Book Review: The Wit and Wisdom of David Attenborough, Chas Newky–Burden

Book Review: The Wit and Wisdom of David Attenborough, Chas Newky–Burden

The Wit and Wisdom of David Attenborough, Chas Newky–Burden

Nonfiction: The Wit and Wisdom of David Attenborough, Chas Newky–Burden

 

Very few names or voices are more recognizable around the world than Sir David Attenborough’s. In a career spanning more than six decades, Attenborough has devoted his life to broadcasting the reality of life on Earth. Possibly having traveled more miles than anyone other than a commercial airline pilot, Attenborough has filmed animals on every continent and under every ocean. His genial manner and buttery voice have inspired generations to care more about the earth and her creatures. Chas Newky-Burden describes Attenborough as a “national treasure.” From my home in the US, I would beg to differ. David Attenborough is a world treasure. We have all been enriched by him.

 

This is not truly a biography of Sir David Attenborough. Newky-Burden did not consult with Attenborough, nor did Attenborough participate in this project. Rather, it is a gleaning from public remarks, speeches, writings, and broadcast shows of Attenborough’s life in his own words. From his childhood in the 1920s and 30s (he was born the same year as Queen Elizabeth II) to his early days in broadcasting to his latest chapter in warning against climate change, the story is told largely in Attenborough’s own words.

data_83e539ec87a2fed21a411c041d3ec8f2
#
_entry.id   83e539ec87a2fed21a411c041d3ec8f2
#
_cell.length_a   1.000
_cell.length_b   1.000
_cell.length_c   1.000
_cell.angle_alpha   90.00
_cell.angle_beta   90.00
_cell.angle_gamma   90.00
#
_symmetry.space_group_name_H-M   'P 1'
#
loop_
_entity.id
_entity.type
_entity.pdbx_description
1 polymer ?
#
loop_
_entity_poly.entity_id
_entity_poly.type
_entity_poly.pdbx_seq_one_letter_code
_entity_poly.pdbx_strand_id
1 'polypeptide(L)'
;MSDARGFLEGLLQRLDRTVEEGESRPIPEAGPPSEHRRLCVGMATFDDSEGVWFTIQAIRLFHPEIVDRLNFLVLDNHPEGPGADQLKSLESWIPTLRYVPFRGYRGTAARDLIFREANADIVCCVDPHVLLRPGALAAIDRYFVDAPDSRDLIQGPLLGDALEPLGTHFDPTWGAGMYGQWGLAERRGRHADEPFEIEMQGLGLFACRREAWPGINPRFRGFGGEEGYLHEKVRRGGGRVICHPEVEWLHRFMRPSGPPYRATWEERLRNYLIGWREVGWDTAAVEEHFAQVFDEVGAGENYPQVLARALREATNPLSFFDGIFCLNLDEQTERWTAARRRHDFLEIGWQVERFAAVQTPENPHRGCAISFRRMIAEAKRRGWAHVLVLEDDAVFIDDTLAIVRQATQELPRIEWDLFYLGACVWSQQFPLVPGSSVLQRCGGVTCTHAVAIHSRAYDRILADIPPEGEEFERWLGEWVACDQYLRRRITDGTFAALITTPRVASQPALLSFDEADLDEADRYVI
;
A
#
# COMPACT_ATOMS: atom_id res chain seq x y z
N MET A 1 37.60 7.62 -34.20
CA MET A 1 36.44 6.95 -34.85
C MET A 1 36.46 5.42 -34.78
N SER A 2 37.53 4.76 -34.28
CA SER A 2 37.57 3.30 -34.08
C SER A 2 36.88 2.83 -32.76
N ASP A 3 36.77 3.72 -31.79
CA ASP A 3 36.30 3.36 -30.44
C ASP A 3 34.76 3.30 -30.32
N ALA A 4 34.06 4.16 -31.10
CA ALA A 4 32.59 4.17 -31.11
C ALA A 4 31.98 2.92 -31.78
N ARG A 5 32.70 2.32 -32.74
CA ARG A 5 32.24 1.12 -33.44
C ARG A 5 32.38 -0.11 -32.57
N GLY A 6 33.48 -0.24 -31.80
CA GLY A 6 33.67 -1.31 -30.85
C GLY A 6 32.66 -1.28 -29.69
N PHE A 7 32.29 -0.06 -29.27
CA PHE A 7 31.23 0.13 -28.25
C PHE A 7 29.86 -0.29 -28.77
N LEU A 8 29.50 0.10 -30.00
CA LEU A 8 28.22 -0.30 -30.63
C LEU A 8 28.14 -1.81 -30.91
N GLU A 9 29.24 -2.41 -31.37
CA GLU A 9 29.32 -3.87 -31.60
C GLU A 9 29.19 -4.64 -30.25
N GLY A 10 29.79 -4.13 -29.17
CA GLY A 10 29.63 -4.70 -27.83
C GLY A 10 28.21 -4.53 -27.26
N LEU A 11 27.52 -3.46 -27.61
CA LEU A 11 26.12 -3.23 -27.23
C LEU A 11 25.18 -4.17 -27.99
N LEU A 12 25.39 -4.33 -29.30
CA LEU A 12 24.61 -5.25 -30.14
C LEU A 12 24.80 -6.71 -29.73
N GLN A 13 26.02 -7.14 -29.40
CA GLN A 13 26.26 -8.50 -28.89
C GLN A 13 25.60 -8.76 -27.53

Nearing 100 years old, Attenborough shows no sign of slowing down. His knees are a bit dodgy, he has a pacemaker, he spends more time in the studio than in the field, but Attenborough still maintains a rigorous schedule. He is still  narrating and writing and producing documentaries, speaking to groups around the world, and corresponding by hand with admirers from around the world.

 

The richness of this book comes from the plethora of quotes by the man himself. The author, a fan of David Attenborough, ties the quotes together loosely with connective tissue that tells the stories behind the quotes. Honestly, sometimes that connective tissue was a bit grating and intrusive, unnecessarily introducing quotes that could speak for themselves. Apart from those occasional bumps in the flow, this is a decent tribute to a man who has made a difference in our world.

 

Our thanks to Anne Cater from Random Things for inviting us on this blog tour. Unfortunately the ARC file provided was corrupted and unreadable, but we liked what we were able to read enough that we just bought our own copy of the book. The opinions here are solely those of Scintilla. For other perspectives, check out the other bloggers on this tour.

 

The Wit and Wisdom of David Attenborough, Chas Newky–Burden

Book Review: The Wit and Wisdom of David Attenborough, Chas Newky–Burden

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